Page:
6)  Mission Successful, Time-out, Scandal Fades: If your vehemence and/or your mea culpa works (or as Jonathan Capehart quipped on Christie, his “Me-me-mea culpa”) and outrage diminishes, then wait and pray something worse comes along to distract from your scandal: a terrorism attack would be nice, a modest pandemic, maybe another catastrophic oil spill (know anyone at BP?). Instruct pundits on your payroll to float redemptive nuggets like “What a guy! Any politician who survives such onslaughts wins glory in the public eye.”

7)  Second Stage, Fortress Mentality, Shock & Awe Forgiveness Withheld: If respite doesn’t happen, return to siege mentality. Express puzzlement, even intone umbrage, that universal forgiveness is not forthcoming. Shift from being the innocent victim of staff villainy to  pathetic, unforgiven prey of dark intrigues or just bad fortune. Question the still disgruntled yahoos who judge your recitation “not plausible, even preposterous.” Express sadness and profound disappointment that such open sincerity isn’t rewarded. Considering “politics isn’t bean bag,” affirm you will never give up.

8)  Crisis Management, The Sky is Falling:
The ugly truth is scandals that aren’t squelched fast go downhill: after all, every cub reporter digs deep into your sleazy climb to the top. Death by a hundred cuts will bleed you dry just like the initial bombshell. If your reputation, say for bullying, is only reinforced by absurd denials, let alone dozens of punchy videos posted to enhance your manliness, more of the same will not redeem you. Start taking seriously options for not-so-golden parachutes, scurrying from today’s sinking ship hopeful it won’t be the last.

9) Battle Royal for Your Soul, Career, Destiny: Fire and brimstone hits as all hell breaks loose. A siege erupts between the forces for good (your shiny, new staff loyal allies) vs. the massing opposition (and media shills) out to crucify you. When you lose the latter-stages of trench war, whether in law or the court of public opinion, prepare for the worse. If polling indicates even your mother sits on the fence, your fate is sealed. If far more staff quits than you can find replacements, even to interview, your tenure is fatally flawed.

10) Resignation & Martyrdom (beats indictment, imprisonment, or fatal heart attack): Face grim reality: resignation is the only solution so that your current infamy won’t get amplified into something worse: permanent stupidity. What’s worse than scandal is a malefactor too dumb to know the show is over. Look, resignation beats jail time, not just inconvenient but the end of your public life. If politics still glimmers in your eye, resign with a flourish, though be sure to sound the cry of the martyr. Offer firm pledges to compensate the injured and make amends. For Christie, that means embracing the unkindest cut of all, a year of anger management therapy.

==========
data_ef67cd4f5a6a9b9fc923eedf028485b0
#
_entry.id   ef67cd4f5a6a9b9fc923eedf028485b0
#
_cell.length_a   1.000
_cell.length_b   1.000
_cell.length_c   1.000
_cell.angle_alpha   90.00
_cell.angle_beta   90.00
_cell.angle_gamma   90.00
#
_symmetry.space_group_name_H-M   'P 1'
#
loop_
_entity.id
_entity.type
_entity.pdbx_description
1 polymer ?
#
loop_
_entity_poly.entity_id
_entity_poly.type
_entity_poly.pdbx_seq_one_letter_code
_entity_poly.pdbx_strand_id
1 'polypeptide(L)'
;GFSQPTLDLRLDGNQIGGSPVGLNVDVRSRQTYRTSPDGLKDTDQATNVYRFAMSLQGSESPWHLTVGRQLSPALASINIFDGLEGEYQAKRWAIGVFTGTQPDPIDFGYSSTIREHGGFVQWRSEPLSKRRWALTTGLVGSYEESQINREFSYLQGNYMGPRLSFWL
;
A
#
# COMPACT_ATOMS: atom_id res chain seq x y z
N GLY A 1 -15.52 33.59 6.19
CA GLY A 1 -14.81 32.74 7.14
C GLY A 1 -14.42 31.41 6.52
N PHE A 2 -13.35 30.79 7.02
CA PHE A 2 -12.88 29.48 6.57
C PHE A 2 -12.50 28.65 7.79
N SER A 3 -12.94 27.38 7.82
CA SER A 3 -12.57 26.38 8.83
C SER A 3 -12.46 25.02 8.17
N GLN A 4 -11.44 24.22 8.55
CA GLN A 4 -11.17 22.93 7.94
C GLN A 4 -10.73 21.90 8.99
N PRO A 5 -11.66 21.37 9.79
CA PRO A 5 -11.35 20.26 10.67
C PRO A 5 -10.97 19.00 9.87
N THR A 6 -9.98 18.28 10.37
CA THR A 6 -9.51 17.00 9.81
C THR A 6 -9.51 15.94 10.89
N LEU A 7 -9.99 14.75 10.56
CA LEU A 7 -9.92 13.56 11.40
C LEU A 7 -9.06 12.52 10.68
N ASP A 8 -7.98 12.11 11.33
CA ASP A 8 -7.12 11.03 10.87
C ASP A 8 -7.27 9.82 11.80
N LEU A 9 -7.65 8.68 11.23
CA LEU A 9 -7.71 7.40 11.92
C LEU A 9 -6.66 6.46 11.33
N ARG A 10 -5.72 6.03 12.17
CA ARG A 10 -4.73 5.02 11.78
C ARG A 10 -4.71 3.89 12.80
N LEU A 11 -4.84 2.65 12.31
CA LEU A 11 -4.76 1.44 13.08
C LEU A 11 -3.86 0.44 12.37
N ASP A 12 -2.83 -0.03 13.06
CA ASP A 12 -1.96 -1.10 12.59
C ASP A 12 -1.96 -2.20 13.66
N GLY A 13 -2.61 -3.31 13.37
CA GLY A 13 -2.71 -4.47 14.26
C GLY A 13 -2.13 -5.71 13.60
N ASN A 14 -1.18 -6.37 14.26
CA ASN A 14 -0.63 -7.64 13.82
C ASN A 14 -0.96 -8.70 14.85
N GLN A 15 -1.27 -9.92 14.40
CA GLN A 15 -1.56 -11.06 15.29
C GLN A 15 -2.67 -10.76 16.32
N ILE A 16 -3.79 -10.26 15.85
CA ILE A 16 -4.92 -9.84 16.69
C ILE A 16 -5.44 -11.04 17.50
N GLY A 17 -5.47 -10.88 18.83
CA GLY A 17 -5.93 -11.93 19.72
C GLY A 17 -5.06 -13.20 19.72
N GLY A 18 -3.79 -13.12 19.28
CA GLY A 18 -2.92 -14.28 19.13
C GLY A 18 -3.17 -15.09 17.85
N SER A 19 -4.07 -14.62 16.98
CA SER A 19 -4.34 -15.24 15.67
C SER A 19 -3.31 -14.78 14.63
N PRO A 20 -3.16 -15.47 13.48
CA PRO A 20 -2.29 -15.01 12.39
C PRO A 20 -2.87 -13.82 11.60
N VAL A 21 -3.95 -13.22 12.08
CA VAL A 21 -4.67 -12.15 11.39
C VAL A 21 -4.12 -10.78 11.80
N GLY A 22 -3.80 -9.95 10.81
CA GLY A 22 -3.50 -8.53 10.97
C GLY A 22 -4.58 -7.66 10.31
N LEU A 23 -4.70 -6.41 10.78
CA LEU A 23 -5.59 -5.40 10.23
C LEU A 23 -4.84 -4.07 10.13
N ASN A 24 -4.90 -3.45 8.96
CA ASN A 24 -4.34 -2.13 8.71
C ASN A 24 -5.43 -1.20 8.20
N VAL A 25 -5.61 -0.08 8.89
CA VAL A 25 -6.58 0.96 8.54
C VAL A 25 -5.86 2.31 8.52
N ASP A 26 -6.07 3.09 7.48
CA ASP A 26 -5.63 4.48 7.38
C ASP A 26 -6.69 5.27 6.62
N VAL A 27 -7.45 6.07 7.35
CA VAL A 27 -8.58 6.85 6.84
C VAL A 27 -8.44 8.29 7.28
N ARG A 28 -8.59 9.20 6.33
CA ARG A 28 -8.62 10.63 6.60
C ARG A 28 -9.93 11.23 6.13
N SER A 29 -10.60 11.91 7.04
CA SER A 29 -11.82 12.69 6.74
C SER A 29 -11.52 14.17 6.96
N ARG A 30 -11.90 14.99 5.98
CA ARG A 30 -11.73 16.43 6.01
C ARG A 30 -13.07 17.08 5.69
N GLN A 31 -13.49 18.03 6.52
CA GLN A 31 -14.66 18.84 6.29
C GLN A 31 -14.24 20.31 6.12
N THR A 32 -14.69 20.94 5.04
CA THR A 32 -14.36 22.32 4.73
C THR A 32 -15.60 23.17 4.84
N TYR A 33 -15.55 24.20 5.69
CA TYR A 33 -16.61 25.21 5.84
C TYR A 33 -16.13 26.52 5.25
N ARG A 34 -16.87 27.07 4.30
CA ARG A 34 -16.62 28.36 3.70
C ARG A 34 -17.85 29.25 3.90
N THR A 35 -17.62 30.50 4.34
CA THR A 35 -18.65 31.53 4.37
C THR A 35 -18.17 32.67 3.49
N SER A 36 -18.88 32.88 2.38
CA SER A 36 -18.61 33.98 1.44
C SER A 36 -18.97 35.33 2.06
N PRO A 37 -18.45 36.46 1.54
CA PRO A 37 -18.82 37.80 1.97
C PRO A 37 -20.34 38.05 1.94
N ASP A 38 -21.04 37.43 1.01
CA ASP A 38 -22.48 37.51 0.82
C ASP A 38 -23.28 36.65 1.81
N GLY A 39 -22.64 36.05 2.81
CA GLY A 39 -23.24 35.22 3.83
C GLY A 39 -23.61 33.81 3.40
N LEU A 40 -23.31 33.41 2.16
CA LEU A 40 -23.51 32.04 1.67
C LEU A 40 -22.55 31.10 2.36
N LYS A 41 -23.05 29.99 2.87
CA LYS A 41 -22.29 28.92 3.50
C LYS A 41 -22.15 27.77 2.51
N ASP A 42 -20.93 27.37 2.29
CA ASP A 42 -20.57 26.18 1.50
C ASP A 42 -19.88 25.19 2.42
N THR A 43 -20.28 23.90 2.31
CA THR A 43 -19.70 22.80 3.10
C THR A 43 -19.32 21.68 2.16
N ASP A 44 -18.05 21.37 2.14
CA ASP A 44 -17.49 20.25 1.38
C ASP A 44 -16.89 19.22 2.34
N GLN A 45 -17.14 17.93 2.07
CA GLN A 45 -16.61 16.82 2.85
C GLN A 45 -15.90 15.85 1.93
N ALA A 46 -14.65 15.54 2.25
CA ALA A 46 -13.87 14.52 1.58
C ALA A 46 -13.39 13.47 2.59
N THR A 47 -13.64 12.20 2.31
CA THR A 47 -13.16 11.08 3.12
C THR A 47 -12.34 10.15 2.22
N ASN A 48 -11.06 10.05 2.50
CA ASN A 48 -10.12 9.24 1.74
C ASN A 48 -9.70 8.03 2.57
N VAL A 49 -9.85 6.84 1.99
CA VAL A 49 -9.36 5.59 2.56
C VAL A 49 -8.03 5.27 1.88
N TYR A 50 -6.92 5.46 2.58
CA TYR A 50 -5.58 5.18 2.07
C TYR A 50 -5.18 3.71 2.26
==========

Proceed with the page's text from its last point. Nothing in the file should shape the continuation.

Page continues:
What’s more touching, even convincing than a tough guy who forgoes the umbrage that made his career. Drone on that “Americans are a forgiving people” (if now rather tardy) open to giving pitiful sinners a second chance. Exit quickly, disappear (overseas works), and trust this scapegoating, hard-hearted generation will eventually move on. Only time is your friend now as disgrace mars your otherwise splendid public service.

Best penance for Christie? To volunteer and organize wheelchair traffic at the Fort Lee senior center for the deranged. Did you hear that hundreds of aged patients rushed in, permanently discombobulated after enduring four days locked in torturous bridge gridlock. Some old guys report their bladders will never be the same. Christie could find redemption reading uplifting stories about the goodness of human nature. Perhaps sing “Happy Days are Here Again,” or recite legends of redemption and mercy for remorseful sinners. After all, the fallen have nowhere to go but up.

Robert S. Becker was educated at Rutgers College (BA) and UC Berkeley (Ph.D, English). He left university teaching (Northwestern, U. Chicago) for business, founding and heading SOTA Industries, high end audio company from '80 to '92. "Writing for the public taught me how to communicate." From '92-02 he did marketing consulting, grant, and business writing. Since '02, he scribbles on politics, science and culture, looking for the wit in the shadows. Read other articles by Robert.